Waste Siege offers an analysis unusual in the study of Palestine: it depicts the environmental, infrastructural, and aesthetic context in which Palestinians are obliged to forge their lives. To speak of waste siege is to describe a series of conditions, from smelling wastes to negotiating military infrastructures, from biopolitical forms of colonial rule to experiences of governmental abandonment, from obvious targets of resistance to confusion over responsibility for the burdensome objects of daily life. Within this rubble, debris, and infrastructural fallout, West Bank Palestinians create a life under settler colonial rule.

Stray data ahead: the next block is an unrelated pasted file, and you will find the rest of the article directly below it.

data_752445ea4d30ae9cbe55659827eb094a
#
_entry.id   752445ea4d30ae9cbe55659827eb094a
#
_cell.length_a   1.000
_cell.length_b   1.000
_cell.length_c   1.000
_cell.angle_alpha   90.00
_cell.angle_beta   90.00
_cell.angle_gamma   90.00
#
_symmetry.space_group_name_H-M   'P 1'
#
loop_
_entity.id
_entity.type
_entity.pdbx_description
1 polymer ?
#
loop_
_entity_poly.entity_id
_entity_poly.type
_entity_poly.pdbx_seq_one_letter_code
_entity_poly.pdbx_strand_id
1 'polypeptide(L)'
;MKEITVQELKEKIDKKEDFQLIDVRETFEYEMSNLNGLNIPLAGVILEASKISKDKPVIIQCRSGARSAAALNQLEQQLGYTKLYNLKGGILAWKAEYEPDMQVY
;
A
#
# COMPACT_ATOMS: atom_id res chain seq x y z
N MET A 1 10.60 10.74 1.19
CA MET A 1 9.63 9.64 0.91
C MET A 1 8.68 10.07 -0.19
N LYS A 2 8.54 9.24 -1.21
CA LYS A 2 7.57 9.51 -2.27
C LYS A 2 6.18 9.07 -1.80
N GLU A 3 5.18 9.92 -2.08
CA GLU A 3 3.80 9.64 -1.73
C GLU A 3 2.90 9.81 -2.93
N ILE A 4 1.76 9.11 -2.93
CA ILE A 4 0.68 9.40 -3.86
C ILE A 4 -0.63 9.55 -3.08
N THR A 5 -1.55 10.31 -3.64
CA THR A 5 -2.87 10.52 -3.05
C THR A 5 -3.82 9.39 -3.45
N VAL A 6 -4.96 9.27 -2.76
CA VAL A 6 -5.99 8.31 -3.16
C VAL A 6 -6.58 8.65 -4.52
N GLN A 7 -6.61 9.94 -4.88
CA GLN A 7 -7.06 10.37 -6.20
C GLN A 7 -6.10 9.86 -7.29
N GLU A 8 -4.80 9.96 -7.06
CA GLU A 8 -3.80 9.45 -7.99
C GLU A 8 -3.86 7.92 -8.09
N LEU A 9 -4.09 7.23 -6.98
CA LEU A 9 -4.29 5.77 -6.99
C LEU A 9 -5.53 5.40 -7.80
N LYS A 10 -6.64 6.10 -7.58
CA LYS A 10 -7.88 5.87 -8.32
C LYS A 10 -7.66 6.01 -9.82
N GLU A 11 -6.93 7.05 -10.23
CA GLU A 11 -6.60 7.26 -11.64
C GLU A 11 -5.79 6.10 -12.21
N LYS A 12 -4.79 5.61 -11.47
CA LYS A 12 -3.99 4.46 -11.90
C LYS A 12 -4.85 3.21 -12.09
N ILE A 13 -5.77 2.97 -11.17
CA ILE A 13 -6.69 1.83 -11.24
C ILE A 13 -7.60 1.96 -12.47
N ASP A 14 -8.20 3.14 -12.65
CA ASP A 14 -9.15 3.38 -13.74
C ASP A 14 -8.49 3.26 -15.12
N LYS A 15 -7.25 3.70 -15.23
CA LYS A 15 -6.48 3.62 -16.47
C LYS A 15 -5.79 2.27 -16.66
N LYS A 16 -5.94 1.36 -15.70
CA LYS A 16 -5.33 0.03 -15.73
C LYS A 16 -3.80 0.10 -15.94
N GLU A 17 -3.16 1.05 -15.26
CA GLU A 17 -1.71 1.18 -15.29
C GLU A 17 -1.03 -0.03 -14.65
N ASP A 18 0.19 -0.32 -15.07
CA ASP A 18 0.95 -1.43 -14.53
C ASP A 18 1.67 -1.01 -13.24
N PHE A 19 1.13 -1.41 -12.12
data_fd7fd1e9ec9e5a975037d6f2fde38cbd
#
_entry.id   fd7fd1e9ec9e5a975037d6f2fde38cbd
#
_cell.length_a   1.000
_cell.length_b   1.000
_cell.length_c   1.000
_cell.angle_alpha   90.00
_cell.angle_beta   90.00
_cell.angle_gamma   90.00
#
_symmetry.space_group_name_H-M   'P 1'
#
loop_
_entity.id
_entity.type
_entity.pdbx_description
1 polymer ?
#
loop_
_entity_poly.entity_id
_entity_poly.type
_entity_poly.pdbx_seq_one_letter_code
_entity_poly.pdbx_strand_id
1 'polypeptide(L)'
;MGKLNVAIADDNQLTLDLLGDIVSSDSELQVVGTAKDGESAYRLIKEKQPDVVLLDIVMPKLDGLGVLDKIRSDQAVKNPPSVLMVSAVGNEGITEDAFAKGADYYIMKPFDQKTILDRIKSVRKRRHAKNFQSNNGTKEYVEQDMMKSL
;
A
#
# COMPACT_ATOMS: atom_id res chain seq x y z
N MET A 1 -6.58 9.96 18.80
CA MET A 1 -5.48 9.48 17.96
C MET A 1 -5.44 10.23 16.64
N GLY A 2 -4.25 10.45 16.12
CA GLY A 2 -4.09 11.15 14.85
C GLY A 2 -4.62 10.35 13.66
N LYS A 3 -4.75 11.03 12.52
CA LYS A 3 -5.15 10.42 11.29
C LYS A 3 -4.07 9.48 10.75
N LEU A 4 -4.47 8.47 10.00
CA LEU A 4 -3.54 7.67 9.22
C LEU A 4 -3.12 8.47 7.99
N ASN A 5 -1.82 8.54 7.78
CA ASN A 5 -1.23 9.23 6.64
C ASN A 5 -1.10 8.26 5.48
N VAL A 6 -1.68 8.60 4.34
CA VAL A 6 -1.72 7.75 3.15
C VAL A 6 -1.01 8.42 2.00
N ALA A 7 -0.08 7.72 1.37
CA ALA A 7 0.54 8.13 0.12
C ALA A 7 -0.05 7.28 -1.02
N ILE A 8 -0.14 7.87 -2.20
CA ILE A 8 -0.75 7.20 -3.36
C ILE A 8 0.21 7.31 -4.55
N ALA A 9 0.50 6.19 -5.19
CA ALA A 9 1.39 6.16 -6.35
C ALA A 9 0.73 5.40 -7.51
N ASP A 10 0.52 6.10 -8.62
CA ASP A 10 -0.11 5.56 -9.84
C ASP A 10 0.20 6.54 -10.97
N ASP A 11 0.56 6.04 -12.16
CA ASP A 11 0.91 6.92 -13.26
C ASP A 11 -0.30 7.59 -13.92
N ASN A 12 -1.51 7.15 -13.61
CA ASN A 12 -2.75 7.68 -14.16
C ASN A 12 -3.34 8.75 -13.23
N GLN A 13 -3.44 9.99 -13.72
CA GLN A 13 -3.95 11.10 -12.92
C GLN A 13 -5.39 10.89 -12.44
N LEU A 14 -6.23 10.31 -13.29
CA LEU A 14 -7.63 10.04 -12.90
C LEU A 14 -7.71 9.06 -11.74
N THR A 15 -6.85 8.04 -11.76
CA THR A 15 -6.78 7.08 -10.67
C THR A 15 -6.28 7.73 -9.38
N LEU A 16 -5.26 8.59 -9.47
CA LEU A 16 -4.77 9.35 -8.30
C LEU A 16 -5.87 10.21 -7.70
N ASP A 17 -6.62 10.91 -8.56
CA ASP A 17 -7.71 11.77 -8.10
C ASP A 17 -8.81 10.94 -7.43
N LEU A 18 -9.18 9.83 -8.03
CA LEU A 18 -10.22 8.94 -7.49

2009 IDRF Fellow Sophia Stamatopoulou-Robbins focuses on waste as an experience of everyday life that is continuous with, but not a result only of, occupation. Tracing Palestinians’ own experiences of wastes over the past decade, she considers how multiple authorities governing the West Bank—including municipalities, the Palestinian Authority, international aid organizations, NGOs, and Israel—rule by waste siege, whether intentionally or not. Her work challenges both common formulations of waste as “matter out of place” and as the ontological opposite of the environment, by suggesting instead that waste siege be understood as an ecology of “matter with no place to go.” Waste siege thus not only describes a stateless Palestine, but also becomes a metaphor for our besieged planet.